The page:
• What records are retained to demonstrate the reasonable precautions and due diligence exercised?

Compliance obligation 2: A wagering provider must not provide a licensed interactive wagering service to a registered individual

Section of the Act: 61KA


  • Are there customer interaction points where a wagering provider can elicit information about whether they have self-excluded since a check was last made?
  • If this information is sought, how much weight is put on the response as part of risk management processes?
  • What blocks are in place on the account to prevent the customer from betting?
  • When are these reviewed and how often?
  • Do customer account systems have controls that require customers to log back in at regular intervals or establish a new session? 
  • Are those intervals such that it is unlikely that someone would log in, then self-exclude, then try to bet again while the login remains current?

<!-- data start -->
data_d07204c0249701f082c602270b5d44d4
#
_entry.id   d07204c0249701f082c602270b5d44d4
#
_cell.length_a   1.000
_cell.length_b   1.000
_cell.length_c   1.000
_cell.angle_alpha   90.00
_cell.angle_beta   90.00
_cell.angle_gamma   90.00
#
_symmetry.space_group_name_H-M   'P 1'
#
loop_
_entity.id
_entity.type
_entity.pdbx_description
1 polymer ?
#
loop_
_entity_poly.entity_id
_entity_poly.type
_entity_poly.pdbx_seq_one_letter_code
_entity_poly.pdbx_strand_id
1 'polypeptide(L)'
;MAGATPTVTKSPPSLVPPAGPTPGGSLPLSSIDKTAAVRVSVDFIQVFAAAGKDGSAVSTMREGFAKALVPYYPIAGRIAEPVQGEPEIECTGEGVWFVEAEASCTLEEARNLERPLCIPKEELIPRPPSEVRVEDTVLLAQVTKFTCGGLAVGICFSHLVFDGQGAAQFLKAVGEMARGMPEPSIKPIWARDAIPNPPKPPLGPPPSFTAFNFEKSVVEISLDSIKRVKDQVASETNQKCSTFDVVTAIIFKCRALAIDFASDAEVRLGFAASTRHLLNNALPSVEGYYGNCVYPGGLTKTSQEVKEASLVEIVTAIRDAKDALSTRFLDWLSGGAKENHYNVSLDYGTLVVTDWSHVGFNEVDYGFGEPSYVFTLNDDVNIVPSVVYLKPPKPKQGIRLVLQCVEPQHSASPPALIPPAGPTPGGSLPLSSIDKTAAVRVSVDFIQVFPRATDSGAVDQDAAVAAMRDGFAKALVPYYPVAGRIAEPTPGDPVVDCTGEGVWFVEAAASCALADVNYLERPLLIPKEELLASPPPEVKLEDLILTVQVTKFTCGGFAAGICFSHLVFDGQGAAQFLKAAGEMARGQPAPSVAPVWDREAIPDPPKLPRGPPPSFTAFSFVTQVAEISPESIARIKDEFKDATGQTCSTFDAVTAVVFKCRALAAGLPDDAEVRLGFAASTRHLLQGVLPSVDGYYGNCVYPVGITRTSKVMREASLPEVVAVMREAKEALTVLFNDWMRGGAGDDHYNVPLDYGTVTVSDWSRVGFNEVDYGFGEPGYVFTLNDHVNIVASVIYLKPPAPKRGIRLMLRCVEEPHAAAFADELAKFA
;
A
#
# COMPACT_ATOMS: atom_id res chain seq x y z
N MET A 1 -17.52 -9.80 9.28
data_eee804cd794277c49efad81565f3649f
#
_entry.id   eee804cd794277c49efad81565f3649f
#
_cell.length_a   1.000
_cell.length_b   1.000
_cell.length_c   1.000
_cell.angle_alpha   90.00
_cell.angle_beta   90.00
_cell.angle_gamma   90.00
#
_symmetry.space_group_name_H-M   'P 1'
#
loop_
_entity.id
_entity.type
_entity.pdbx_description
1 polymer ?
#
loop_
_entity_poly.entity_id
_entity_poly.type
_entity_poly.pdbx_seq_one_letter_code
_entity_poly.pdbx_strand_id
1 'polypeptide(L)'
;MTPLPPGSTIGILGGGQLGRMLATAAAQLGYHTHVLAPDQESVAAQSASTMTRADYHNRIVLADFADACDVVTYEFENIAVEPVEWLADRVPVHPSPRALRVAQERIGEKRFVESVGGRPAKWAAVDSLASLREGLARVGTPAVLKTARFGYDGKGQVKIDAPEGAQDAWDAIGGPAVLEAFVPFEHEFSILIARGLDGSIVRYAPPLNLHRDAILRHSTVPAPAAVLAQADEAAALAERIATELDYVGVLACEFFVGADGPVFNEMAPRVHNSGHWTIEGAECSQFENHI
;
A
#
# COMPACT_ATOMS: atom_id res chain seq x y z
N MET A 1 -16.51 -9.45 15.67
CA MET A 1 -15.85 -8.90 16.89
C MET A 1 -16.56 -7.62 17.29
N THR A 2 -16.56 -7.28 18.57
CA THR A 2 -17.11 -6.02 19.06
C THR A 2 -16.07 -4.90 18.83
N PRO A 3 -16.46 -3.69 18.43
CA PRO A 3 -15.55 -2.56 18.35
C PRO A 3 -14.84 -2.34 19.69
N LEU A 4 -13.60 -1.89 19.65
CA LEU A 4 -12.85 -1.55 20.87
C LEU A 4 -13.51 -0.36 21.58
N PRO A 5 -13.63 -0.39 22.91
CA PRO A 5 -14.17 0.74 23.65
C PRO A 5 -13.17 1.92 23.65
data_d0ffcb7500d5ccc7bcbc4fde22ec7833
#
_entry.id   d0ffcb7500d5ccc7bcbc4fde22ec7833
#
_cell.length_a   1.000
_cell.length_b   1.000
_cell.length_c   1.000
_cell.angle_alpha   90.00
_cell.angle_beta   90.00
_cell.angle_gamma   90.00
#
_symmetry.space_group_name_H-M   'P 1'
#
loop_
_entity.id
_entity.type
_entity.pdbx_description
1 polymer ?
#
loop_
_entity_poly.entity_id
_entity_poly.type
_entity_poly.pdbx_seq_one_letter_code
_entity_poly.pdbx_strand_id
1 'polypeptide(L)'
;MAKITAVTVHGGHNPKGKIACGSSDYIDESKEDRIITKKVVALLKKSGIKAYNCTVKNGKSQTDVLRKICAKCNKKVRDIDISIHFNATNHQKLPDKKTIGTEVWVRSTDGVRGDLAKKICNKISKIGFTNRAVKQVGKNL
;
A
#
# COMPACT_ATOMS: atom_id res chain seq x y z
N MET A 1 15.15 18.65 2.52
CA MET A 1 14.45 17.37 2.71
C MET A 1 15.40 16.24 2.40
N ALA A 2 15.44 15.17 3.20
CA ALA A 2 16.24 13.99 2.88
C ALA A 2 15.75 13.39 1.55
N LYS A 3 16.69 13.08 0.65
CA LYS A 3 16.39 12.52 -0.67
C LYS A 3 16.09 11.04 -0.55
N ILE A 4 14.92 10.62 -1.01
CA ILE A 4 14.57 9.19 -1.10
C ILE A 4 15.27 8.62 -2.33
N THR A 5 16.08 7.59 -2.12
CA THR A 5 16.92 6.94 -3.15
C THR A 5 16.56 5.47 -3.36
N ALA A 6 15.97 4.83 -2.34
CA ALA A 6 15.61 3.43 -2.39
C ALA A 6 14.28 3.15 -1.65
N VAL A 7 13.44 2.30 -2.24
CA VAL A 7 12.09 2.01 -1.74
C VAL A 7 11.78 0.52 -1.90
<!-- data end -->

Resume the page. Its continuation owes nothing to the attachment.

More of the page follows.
• What controls do wagering providers have in place to ensure there is integrity in their customer data sufficient to support business practices and meet obligations?
  • What arrangements are in place to maintain the currency of customer information? For example, are arrangements in place to check whether a customer has re-located (and therefore changed postcodes)?
  • To make a request to BetStop – the National Self-Exclusion Register, wagering providers need to provide their customer’s full name, date of birth, postcode, mobile phone number and email address for these to be checked against the register.
    • What processes are in place to validate the information provided by customers during the sign-up process?
    • Do customer databases contain reliable and complete information to enable a wagering provider to make a request to the Register operator? If not, how will this information be sought from customers?
    • Do processes and systems prevent a wagering provider from recording nonsensical names for a customer, for example, accuracy errors, keyboard smashes or fictional characters?